Eating some warm apple pie at a baseball game, while listening to Elvis and simultaneously watching Star Wars, all on a sunny afternoon in the middle of June.  What could possibly be more American than that?  Leathered New York Detective and figurative “cowboy”, John McClane donkey-punching the foreign accent right out of your greedy terrorist tooth-box, that’s what! Bruce Willis’ iconic movie character, John McClane, is a legend.  He’s been smugly smirking, scowling and begrudgingly eliminating villains, in the most entertaining of ways, for over 25 years.  Just like every other stubborn, jaded American cowboy, he doesn’t know the definition of giving up.  But at age 57, maybe he should look it up, because that’s exactly what this movie did, was to give up.


Right off the bat on the cold-open, we’re treated to a musical score and slick espionage-esque sequence that did all but ask for a martini, shaken, not stirred.

John McClane’s son, Jack (Jai Courtney), gets stuck in a bad situation in Russia, and what do you know, dad figures that he’ll just fly on over there and see about busting him out of the klink, probably with the old, “metal-file-in-the-birthday-cake” trick, but most likely by wiping half of Russia’s population off of the map.  No problem.  After all, he’s John, “I kill Grubers” McClane, the super-cop from New York, right?  Wrong.  It is a problem.

McClane is supposed to be a begrudging hero who inadvertently gets dropped into someone else’s problem, and only says “yes” to action, out of some innate, basic sense of respect for the law and the love for his family.  He starts in heavy on himself.  He works too much, his contributions to his estranged children are funneled through a paycheck, his marriage is on the rocks, he couldn’t possibly want to have to get involved in any more trouble in his miserable life, but he has no choice but to catapult himself into the middle of a someone else’s shitstorm, and even though John always saves the day, he doesn’t even want any credit for being the hero.  He’s just doing his job.  All in a day’s work.  Now piss off.  But, from very early on in this movie, the new John McClane is obnoxiously smug and presumptuous about everything. But, I digress…

While being dropped off at the airport by his daughter, McClane, while wearing a smirk on his face that looks like he just pulled it out of his pocket like a prop, smugly slaps us in the face by “promising” his daughter that he won’t, you know, do exactly what he does in every other fucking movie.  “Oh, shucks, dad, you’re not gonna do it AGAIN, are yah? Tee-hee, LOL.  Be safe.”  Hey, if the audience behaves, they just might deserve to see ooooole’ John McClane muster up an inch and a half of “Ohhhh, alright” and put on another show for them.  Not only does John see it all coming this time, he’s loving every minute of it.  He’s now a narcissistic super-soldier.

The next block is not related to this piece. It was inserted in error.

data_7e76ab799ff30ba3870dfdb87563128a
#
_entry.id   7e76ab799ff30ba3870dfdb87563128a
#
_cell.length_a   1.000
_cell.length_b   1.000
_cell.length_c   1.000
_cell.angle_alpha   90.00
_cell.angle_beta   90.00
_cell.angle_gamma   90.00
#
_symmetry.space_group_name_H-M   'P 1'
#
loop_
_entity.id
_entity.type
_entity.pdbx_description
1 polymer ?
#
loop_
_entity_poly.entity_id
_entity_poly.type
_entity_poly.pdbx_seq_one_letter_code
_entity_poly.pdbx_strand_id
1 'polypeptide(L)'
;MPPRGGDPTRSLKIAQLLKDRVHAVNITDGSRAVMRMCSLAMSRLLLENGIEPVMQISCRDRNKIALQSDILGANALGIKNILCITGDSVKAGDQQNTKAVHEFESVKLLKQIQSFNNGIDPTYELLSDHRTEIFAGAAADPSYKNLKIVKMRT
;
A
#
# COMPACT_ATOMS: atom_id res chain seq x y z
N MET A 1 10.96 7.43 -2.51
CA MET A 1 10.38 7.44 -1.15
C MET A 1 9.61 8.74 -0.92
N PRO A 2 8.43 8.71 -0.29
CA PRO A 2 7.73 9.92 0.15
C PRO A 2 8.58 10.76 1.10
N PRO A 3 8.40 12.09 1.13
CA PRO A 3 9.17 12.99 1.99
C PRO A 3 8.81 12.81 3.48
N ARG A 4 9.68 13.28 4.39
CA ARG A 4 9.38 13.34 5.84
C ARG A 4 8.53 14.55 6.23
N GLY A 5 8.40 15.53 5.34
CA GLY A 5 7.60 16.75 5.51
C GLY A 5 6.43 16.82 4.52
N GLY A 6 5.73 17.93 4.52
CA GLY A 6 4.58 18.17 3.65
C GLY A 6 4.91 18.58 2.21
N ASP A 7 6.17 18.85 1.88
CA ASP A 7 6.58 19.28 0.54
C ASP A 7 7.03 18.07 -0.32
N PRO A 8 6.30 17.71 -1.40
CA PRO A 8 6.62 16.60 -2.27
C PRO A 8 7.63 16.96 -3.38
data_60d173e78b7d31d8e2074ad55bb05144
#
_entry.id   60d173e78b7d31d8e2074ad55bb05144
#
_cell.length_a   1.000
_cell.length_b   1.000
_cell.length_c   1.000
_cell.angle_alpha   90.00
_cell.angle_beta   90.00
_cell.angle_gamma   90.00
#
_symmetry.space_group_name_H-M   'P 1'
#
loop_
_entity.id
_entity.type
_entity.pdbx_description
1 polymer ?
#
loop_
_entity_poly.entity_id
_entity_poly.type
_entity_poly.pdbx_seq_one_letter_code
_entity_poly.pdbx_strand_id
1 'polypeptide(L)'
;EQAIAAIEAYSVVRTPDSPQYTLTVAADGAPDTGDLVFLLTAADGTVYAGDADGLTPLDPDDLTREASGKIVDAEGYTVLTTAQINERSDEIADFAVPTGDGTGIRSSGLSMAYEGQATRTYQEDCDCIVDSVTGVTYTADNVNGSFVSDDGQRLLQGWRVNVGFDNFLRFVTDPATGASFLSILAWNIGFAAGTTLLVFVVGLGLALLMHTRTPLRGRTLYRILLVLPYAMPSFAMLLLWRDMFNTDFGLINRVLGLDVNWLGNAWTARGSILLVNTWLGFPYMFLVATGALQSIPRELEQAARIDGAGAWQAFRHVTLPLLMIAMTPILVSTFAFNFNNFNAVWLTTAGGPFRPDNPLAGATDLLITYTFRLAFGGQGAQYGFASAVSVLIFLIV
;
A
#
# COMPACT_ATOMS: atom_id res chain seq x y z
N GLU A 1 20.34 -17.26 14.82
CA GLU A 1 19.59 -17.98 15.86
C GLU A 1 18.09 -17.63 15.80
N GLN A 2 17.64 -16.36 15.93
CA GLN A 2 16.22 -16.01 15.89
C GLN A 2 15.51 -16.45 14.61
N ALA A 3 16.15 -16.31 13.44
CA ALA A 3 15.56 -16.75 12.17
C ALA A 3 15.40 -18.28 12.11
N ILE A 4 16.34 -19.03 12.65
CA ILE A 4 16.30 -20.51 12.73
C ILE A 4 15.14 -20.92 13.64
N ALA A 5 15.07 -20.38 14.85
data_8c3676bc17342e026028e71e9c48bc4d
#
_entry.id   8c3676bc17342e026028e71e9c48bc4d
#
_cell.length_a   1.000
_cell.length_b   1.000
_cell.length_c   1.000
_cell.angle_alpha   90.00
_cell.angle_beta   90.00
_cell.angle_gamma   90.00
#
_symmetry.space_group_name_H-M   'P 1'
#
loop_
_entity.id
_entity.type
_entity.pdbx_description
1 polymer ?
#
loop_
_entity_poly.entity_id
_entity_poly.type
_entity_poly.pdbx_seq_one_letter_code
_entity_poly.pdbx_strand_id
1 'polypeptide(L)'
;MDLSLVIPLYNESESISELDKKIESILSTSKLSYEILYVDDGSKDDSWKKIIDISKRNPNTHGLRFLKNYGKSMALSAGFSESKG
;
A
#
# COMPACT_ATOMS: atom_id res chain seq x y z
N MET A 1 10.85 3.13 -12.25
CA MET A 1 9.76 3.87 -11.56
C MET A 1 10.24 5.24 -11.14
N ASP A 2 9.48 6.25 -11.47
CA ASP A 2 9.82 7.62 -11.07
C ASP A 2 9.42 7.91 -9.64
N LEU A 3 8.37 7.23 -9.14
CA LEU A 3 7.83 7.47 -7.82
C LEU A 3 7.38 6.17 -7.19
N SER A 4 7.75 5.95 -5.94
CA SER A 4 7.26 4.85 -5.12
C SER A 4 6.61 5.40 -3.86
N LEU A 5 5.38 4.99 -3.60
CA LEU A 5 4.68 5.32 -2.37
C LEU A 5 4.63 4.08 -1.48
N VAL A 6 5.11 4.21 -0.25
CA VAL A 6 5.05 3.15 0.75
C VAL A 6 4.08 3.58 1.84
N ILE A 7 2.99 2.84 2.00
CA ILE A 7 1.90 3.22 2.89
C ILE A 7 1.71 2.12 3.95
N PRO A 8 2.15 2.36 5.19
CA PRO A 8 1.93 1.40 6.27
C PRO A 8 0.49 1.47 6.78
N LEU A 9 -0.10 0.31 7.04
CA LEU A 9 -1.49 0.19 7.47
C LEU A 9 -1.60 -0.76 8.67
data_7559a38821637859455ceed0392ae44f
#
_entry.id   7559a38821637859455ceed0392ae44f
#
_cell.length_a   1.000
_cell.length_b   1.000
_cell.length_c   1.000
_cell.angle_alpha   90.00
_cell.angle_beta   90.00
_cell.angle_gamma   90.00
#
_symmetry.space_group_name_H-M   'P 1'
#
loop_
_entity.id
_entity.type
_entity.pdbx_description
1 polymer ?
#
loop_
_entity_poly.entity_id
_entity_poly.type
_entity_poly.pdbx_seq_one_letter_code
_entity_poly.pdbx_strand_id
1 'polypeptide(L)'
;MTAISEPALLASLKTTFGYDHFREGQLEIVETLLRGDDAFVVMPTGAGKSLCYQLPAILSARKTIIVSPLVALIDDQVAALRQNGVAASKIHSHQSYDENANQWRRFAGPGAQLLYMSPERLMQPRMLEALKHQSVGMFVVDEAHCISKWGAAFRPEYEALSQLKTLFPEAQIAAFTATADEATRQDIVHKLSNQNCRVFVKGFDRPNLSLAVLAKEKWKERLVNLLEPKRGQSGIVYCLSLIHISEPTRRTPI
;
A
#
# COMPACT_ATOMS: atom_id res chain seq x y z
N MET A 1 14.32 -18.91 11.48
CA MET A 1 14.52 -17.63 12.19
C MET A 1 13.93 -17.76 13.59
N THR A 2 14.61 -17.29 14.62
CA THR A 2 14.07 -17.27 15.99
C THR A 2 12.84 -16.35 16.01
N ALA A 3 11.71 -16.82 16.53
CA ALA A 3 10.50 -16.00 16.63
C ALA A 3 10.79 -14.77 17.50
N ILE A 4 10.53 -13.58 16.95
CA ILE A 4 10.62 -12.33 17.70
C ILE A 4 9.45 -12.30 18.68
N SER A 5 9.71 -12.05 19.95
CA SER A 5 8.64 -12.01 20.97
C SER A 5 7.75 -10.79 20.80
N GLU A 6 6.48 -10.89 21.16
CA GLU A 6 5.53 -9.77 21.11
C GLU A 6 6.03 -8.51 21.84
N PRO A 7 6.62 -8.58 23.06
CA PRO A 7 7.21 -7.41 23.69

A plot catalyst is fired up, and the tsunami of, “Say, WHAT?!?!?” begins.  The next hour is a series of corny, chemistry-less father-son arguments and tongue-in-cheek bonding moments right in the midst a slew of implausible action and never-ending plot-twists being handed out like Halloween candy, that almost made me surprised that Willis didn’t look right at the camera and start laughing.  Apparently some evil guy, (Sebastian Koch) wants something from some other guy (Sergei Kolesnikov) in order to do bad things.  Guy #2’s daughter shows up, and the plot gets laughably complex for a one-liner, American action flick.  Insert lots of shaky, quick, impersonal camera work and confusion, to boot.

It’s DIE HARD, for Han’s sake, why not just let the audience put away their Xanax and just have fun watching the movie, right?  The first Mission: Impossible had a less convoluted script.

A Good Day To Die Hard constantly volleys between absurd action, passionless “bonding” dialogue between father and son, and ego-boosting scenes about how being a “McClane” carries the inescapable weight of being a hero.  These two guys sound more like primadonna Jedis than cops.

To make matters worse, the movie makes non-stop references to the original movies.  The insanity crescendos at the end when one of the most memorable scenes in action cinematic history, from the first Die Hard, is recreated, with an ego-ish 1-up maneuver.

Everything and everyone in this movie just floated through the motions.  No Die Hard vibe, no Die Hard mojo, it didn’t even appear to be John McClane on the screen.  It was Bruce Willis collecting a paycheck.  The movie could have been called, “Kill The Russians” starring Jason Statham and Channing Chatum, Tatum Channing, Chatum Tanning, Tim Tebow, whatever the hell his name is, and it would have been the same exact movie.

It should have just been called, “A Good Day To Try Harder.”

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